When an Earth-like planet is discovered, a team of six teens, along with three veteran astronauts, embark on a twenty-year trip to set up a planet for human colonization—but find that space is more deadly than they ever could have imagined.
Have you ever hoped you could leave everything behind?
Have you ever dreamt of a better world?
Can a dream sustain a lifetime?
A century ago, an astronomer discovered an Earth-like planet orbiting a nearby star. She predicted that one day humans would travel there to build a utopia. Today, ten astronauts are leaving everything behind to find it. Four are veterans of the twentieth century’s space-race.
And six are teenagers who’ve trained for this mission most of their lives.
It will take the team twenty-three years to reach Terra-Two. Twenty-three years locked in close quarters. Twenty-three years with no one to rely on but each other. Twenty-three years with no rescue possible, should something go wrong.
And something always goes wrong.
Do You Dream of Terra-Two? is set during our lifetime, but in a world in which space exploration has advanced much further than in our own. There have already been successful human missions to Mars and Europa, and now, the ultimate goal is being frantically pursued.
Terra-Two is an Earth-like planet light years away, uninhabited but with atmosphere, geology, and natural resources suited for human life. With advanced technology, it will be possible for an initial expedition to reach Terra-Two with a 23-year flight.
The UKSA (United Kingdom Space Agency) is leading the way, and they’ve come up with a controversial approach: Train children from the age of 11 or 12 in an intensely competitive learning environment, so that by age 18, when the expedition is ready to launch, there will be a crew with a senior team and a younger generation in training. After all, even if they launch as teens, they’ll be in their 40s by the time they land. And once they land, it will be their role to prepare Terra-Two for the colonists coming after them.
As the book opens, we meet the students at Dalton Academy, the space training institution. They’re all fiercely smart, but motivated by different dreams and goals. There’s the rich pretty boy who’s the all-star athlete, who seems to have the easiest, most cushioned life; the twins, who each have secret dreams and desires motivating them; the beautiful girl who speaks over 20 languages but has her own demons, and more.
When an unexpected tragedy occurs the day before launch, the remaining crew is thrown into tumult, and a last-minute substitute is both elated at his opportunity and miserable over feeling like he’ll never be accepted or be good enough.
The book really gets going once the mission has launched. One striking element is how well we readers get a sense of the practically unbearable claustrophobia and monotony of being stuck in a contained vessel with the same small group of people FOR DECADES. Can you imagine how awful that must be, knowing that these other nine people are the only ones you’ll ever see or interact with for twenty-three years? I don’t know how they could manage to not go completely bonkers. (It’s not a spoiler to say that there are some pretty spectacular meltdowns and conflicts along the way — these are high-strung teens, after all.)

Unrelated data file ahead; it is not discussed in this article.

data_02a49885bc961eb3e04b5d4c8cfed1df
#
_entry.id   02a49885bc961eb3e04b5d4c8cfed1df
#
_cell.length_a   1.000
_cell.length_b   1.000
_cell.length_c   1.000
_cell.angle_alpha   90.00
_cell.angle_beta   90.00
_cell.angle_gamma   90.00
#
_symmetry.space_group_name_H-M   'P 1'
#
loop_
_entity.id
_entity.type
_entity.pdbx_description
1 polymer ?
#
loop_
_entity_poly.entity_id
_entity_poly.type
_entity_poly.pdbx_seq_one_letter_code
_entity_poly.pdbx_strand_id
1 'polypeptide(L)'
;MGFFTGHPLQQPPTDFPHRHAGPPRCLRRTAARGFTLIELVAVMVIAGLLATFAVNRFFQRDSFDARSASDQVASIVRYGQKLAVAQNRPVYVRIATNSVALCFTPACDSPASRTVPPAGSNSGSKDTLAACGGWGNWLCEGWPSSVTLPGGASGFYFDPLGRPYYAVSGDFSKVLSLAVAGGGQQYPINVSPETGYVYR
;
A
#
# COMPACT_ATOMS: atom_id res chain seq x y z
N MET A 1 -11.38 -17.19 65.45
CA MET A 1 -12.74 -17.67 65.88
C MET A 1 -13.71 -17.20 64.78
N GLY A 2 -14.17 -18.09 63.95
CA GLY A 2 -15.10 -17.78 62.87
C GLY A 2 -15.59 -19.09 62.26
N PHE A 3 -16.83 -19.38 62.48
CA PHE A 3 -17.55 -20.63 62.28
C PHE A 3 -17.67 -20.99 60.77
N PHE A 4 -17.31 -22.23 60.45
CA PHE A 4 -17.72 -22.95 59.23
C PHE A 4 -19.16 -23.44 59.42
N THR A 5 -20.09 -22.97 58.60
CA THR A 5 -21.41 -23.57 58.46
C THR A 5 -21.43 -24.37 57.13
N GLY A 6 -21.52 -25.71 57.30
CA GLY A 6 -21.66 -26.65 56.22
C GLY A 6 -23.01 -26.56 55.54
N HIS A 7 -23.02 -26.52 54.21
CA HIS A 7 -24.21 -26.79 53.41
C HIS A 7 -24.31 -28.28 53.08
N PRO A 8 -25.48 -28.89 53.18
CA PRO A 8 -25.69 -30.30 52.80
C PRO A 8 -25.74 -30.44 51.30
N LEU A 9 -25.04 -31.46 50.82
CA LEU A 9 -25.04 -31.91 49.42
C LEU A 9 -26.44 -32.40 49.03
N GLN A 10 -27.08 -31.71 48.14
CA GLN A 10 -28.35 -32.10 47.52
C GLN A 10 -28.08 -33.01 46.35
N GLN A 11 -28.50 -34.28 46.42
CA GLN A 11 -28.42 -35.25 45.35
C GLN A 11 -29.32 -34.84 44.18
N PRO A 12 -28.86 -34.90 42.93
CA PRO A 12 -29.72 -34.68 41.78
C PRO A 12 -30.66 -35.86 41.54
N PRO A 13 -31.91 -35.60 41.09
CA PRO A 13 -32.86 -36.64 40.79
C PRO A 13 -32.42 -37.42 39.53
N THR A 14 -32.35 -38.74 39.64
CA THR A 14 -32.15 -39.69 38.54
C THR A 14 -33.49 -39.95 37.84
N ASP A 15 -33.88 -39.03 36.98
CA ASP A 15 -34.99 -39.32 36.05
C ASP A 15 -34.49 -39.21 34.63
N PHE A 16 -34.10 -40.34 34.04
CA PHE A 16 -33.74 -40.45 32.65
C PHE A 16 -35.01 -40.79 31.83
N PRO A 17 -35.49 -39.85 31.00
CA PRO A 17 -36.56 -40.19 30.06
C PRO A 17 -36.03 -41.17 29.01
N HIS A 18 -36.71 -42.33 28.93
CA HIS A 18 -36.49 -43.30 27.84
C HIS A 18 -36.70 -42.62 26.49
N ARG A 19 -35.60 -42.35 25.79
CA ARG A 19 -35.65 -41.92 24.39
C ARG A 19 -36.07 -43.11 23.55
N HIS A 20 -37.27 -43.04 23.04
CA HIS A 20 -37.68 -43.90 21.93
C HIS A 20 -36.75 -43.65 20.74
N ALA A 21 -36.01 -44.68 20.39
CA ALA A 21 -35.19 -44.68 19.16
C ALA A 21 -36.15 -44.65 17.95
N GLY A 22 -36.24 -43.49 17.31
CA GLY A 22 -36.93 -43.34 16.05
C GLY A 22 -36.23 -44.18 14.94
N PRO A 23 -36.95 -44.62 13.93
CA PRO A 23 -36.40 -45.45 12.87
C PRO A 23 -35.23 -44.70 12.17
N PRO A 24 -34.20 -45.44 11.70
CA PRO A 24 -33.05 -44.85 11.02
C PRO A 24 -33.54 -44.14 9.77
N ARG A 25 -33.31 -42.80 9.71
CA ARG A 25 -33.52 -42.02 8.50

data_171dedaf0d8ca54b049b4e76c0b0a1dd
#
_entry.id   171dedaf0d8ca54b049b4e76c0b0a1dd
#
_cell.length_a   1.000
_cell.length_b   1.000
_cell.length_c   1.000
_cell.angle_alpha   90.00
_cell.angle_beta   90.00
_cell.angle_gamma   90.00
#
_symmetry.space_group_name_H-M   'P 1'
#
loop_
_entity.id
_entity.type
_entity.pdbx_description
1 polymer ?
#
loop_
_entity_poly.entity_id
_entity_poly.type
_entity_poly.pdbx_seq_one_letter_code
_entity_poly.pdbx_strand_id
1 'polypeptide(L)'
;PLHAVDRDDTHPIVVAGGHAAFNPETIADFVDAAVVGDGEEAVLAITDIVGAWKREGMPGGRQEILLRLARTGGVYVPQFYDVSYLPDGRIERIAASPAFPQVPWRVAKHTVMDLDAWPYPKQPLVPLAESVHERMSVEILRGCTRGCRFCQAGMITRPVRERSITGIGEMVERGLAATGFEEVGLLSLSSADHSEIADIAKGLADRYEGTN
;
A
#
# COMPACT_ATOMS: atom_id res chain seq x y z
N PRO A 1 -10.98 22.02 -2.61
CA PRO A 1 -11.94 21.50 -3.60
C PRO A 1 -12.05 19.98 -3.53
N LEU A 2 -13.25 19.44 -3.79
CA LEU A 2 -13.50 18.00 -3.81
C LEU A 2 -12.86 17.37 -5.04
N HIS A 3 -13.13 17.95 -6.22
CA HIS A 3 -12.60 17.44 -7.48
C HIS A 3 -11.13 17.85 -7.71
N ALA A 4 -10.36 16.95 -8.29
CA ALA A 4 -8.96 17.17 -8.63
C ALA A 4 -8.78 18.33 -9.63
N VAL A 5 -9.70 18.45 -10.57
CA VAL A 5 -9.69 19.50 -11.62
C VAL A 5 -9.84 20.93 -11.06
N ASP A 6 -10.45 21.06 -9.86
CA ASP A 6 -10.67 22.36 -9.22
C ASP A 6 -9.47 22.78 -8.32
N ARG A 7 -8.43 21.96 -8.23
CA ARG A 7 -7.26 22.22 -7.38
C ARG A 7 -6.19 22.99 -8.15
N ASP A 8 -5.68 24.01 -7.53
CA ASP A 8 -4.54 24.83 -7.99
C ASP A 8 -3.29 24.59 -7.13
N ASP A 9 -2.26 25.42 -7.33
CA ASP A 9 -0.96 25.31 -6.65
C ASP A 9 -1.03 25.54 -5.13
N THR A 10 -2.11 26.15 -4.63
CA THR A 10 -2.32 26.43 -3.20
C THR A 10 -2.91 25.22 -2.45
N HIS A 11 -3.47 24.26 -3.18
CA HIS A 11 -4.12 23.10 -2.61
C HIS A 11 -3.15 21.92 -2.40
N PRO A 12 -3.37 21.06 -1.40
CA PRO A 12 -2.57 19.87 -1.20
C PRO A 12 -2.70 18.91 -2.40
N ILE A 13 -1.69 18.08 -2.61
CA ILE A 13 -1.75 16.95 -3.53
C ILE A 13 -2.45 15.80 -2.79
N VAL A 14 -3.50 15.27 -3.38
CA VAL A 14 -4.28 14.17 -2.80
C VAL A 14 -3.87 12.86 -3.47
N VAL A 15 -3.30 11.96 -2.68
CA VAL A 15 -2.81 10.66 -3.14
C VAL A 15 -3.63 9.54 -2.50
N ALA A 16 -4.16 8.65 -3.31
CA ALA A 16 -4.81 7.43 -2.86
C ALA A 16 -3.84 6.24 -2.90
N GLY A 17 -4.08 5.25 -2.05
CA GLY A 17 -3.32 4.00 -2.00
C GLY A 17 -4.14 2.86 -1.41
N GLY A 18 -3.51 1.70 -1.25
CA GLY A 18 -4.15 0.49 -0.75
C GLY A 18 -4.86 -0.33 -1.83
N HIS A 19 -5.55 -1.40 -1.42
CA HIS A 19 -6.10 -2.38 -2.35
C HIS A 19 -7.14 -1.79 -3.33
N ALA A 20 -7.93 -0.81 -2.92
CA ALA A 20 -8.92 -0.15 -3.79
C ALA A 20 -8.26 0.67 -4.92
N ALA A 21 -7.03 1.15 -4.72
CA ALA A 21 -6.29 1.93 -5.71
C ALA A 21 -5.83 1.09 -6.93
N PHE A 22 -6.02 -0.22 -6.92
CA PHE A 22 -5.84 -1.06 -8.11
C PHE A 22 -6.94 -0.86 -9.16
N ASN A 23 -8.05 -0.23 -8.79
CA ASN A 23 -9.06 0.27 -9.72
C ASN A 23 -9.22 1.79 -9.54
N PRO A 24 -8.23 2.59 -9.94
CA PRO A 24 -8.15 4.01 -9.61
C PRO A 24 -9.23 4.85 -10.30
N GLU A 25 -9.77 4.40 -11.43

The plot of Do You Dream of Terra-Two? is fascinating and thrilling. I’m a sucker for a good space story, and I loved reading about the terror and the challenges of prolonged space flight, as well as the intricate interpersonal relationships that ensue when you have a small group in an enclosed space for such a long time.
I did feel that the book was possibly longer than it needed to be. At 500+ pages, it’s a lot, and sections dragged. Again, I don’t feel it’s a particular spoiler to say that the book does not cover all 23 years, but rather focuses on the lead-up to launch and mainly the first year after that — but it does wrap up in a way that’s both hopeful and satisfying (although one character’s conclusion particularly bothered me, but that’s by intention.)
Is it realistic that a space agency would train teens in this way and then send them into space? Well, maybe not — but even in this book,, we see that this is a controversial program that leads to international inquiries and protests. And because these are teens, despite their advanced training, there are moments of disobedience, rule-breaking, and emotional upset that wouldn’t occur with a more mature crew, yet serve here to create some of the drama between characters that drives the story.
All in all, I really enjoyed reading Do You Dream of Terra-Two?, and by the halfway point, just couldn’t put it down. It’s a great story, very unlike anything else I’ve read lately, and I’m really glad I gave it a chance. If you like stories of space exploration, check this one out!
Title: Do You Dream of Terra-Two?
Author: Temi Oh
Publisher: Saga Press
Publication date: August 13 2019
Length: 544 pages
Genre: Science fiction
Source: Review copy courtesy of the publisher via NetGalley